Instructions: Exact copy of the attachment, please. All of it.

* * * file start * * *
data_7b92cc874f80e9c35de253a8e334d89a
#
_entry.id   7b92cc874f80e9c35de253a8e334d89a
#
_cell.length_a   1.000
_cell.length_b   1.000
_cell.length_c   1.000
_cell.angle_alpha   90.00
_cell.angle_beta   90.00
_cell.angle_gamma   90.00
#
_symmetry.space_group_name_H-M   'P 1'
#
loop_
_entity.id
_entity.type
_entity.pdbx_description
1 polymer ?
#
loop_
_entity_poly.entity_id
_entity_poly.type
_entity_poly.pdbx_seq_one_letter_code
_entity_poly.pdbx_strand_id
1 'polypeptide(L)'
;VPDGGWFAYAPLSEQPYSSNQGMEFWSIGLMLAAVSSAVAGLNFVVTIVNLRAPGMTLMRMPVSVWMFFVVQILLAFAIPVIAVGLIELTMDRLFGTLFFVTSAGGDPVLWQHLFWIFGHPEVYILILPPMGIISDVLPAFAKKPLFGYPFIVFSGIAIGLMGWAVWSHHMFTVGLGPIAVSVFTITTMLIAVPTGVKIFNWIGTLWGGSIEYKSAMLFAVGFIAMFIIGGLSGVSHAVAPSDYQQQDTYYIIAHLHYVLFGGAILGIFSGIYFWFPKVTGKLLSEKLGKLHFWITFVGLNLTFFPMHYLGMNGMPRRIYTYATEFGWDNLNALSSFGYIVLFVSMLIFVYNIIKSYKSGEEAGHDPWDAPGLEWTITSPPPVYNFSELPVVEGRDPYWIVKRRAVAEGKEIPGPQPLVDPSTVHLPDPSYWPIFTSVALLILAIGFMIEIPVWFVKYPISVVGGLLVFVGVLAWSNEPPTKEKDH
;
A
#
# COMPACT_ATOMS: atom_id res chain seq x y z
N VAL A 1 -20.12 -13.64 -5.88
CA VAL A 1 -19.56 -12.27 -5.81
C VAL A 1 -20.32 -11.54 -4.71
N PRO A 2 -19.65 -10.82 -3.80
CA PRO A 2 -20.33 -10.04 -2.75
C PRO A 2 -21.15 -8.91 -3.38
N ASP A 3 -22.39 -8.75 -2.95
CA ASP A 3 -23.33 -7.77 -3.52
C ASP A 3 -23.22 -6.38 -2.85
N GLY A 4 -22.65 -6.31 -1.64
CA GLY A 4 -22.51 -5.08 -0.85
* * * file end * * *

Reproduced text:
data_7b92cc874f80e9c35de253a8e334d89a
#
_entry.id   7b92cc874f80e9c35de253a8e334d89a
#
_cell.length_a   1.000
_cell.length_b   1.000
_cell.length_c   1.000
_cell.angle_alpha   90.00
_cell.angle_beta   90.00
_cell.angle_gamma   90.00
#
_symmetry.space_group_name_H-M   'P 1'
#
loop_
_entity.id
_entity.type
_entity.pdbx_description
1 polymer ?
#
loop_
_entity_poly.entity_id
_entity_poly.type
_entity_poly.pdbx_seq_one_letter_code
_entity_poly.pdbx_strand_id
1 'polypeptide(L)'
;VPDGGWFAYAPLSEQPYSSNQGMEFWSIGLMLAAVSSAVAGLNFVVTIVNLRAPGMTLMRMPVSVWMFFVVQILLAFAIPVIAVGLIELTMDRLFGTLFFVTSAGGDPVLWQHLFWIFGHPEVYILILPPMGIISDVLPAFAKKPLFGYPFIVFSGIAIGLMGWAVWSHHMFTVGLGPIAVSVFTITTMLIAVPTGVKIFNWIGTLWGGSIEYKSAMLFAVGFIAMFIIGGLSGVSHAVAPSDYQQQDTYYIIAHLHYVLFGGAILGIFSGIYFWFPKVTGKLLSEKLGKLHFWITFVGLNLTFFPMHYLGMNGMPRRIYTYATEFGWDNLNALSSFGYIVLFVSMLIFVYNIIKSYKSGEEAGHDPWDAPGLEWTITSPPPVYNFSELPVVEGRDPYWIVKRRAVAEGKEIPGPQPLVDPSTVHLPDPSYWPIFTSVALLILAIGFMIEIPVWFVKYPISVVGGLLVFVGVLAWSNEPPTKEKDH
;
A
#
# COMPACT_ATOMS: atom_id res chain seq x y z
N VAL A 1 -20.12 -13.64 -5.88
CA VAL A 1 -19.56 -12.27 -5.81
C VAL A 1 -20.32 -11.54 -4.71
N PRO A 2 -19.65 -10.82 -3.80
CA PRO A 2 -20.33 -10.04 -2.75
C PRO A 2 -21.15 -8.91 -3.38
N ASP A 3 -22.39 -8.75 -2.95
CA ASP A 3 -23.33 -7.77 -3.52
C ASP A 3 -23.22 -6.38 -2.85
N GLY A 4 -22.65 -6.31 -1.64
CA GLY A 4 -22.51 -5.08 -0.85